Wednesday, September 20, 2006


The return home. The house in the background of this picture belonged to my husband's grandmother, Mama Norvan. This is first place I ever visited when we were first together, some 26 years ago. (A whole different lifetime it would seem.)

We were in the cemetary where his grandparents are buried and I snapped this of the monsters (my girls).

We then spent several hours visiting the lady here. Elaine has opened an antique store in the old house. The house was both a local grocery/gas store and residence - Mama Norvan and Papa were Standard Oil Distributors. When Papa died (before my time) , Mama Norvan continued running the store and the station. Elaine has asked for photo's of people to display in the house. There are so many memories on those walls.

I was prepared for that, looking at the photographs and retelling the stories. I was not prepared to wander from room to room - remembering. Remembering things like Molly standing over there with a pullup on her head, Mama Norvan standing by the sink washing out the loafbread sack so she could reuse it as storage, the way she put our gifts away still their box for someday later when she needed a nice coat, the chair she sat in, the tv tray - always with a red tea glass on it (I have that glass), decorating the tree outside at Christmas, and so many meals at the kitchen table.

Molly remembers her. Abby does not. She was only 2 when we lost Mama Norvan. She lived in this house until two weeks before she died over Labor Day weekend. I do have to say - Charles was her favorite grandchild because he always made time for her and as a result I was a favorite by marriage. I loved that lady so much. And she loved us. We visited every week and I stayed at the hospital at the end with her.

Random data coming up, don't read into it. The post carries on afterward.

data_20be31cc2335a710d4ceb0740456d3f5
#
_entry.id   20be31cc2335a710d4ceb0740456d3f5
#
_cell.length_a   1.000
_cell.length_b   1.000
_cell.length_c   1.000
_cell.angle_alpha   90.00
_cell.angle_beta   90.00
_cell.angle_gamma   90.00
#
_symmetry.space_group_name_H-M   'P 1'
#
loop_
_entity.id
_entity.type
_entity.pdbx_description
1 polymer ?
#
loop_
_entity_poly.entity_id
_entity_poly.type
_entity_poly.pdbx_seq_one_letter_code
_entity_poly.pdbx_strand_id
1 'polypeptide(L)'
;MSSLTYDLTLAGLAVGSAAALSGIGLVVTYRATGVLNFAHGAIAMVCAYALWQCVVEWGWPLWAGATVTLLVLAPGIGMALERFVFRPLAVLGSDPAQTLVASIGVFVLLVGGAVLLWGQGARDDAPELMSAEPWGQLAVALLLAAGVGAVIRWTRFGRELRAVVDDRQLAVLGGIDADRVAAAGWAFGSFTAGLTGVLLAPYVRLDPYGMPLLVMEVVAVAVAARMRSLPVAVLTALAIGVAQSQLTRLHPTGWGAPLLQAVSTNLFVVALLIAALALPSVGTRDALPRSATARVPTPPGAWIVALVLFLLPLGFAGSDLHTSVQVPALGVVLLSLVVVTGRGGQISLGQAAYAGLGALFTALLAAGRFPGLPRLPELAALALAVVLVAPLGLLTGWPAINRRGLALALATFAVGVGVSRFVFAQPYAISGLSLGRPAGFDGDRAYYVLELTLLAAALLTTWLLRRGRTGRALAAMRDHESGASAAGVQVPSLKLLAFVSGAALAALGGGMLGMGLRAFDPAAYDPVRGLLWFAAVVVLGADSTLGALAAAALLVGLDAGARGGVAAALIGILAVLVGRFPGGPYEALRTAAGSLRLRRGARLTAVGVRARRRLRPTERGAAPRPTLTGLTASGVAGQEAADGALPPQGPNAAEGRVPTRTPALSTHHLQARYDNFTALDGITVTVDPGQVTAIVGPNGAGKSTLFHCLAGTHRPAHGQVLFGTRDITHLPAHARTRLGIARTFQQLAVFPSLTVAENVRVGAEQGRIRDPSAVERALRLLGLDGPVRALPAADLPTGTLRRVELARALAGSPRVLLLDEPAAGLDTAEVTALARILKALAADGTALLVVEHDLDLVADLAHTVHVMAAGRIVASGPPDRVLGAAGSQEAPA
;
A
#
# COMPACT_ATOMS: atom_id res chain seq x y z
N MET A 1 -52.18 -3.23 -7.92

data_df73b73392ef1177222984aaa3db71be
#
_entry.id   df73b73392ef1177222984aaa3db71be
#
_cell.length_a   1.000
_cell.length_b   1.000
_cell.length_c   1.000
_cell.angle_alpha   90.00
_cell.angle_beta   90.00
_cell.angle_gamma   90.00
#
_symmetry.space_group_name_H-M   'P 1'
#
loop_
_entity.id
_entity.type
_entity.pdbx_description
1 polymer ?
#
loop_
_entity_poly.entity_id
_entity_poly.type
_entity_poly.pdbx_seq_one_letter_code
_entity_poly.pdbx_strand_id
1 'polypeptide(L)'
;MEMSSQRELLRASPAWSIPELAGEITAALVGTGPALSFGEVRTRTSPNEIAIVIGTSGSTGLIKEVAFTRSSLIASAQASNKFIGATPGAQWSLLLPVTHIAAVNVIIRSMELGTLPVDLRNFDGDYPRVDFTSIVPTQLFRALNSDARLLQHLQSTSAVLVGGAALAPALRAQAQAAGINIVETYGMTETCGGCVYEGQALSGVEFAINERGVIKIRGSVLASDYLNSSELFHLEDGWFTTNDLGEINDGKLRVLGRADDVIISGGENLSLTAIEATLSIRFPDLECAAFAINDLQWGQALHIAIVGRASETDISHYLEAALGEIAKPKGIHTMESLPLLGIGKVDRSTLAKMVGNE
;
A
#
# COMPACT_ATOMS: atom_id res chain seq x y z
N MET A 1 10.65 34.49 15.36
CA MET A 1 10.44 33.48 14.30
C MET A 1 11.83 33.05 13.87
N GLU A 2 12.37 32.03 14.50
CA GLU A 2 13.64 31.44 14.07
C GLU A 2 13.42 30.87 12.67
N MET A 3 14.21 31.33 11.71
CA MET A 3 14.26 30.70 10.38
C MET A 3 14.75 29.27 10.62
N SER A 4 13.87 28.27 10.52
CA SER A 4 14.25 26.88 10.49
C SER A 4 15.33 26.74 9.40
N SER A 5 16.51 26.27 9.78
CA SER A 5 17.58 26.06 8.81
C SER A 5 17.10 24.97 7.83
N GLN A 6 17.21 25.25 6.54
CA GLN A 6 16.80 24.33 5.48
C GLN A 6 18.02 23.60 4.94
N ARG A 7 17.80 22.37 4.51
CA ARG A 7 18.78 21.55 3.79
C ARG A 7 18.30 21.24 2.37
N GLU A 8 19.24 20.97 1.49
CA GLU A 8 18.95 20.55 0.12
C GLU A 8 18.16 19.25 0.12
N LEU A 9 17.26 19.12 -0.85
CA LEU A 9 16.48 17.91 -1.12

I know what she is buried in. She is buried in the dress she wore to my wedding. This fact and many other things were cause for discord in the family after her funeral. Why is that? Why are people so rude at funerals? She was a lady and hers was a life worth celebrating. Was my love for her and hers for us so strong that there was no room for others? Is that where the competition comes from or are there just those who never felt included and this was their demon to fight?

I know that I have room for love on so many fronts. I know that my love grows and expands to fill gaps for those I come in contact with. How do I make sure that those closest to me are sure that they are "good enough"? How do I make sure that my life is one worth celebrating at the end? How do I make sure the ones I love know that love is real and enduring and big enough to include them all? And will I ever know for sure if I was successful or is that something you find out only on the other side?


I am pondering these questions today.

I hope you all have a beautiful day.


Tongue in Cheek Antiques said...

I beleive if you strive to be a loving person then love grows and sometimes it grows around and around, because some do not let it in...and that is their choice.

shula said...

There is ALWAYS room for more love. Love is inclusive and expansive by definition. Anything that impedes or limits the flow of love is just plain unloving. I have a friend who would go so far as to call it a form of Evil.

I'm always painfully conscious of this during bereavements, and watching people get ugly in times of grief and loss is both a denouncement of the person who's gone, and a terrible kick in the guts to those who are already in pain. I confess I find these things difficult to forget, though I accept that some people lash out when they're upset, but it often affects my trust in them, permanently. If you can't rely on someone in a time of crisis, it's worth considering what you're doing having them in your life at all.

Sad but true.

On the other hand, acts of gratuitous kindness during such times tend to stay with me just as long, and I have acquired some truly wonderful friends from some very awful experiences.

So you lose on the swings, gain on the roundabout, sort of thing.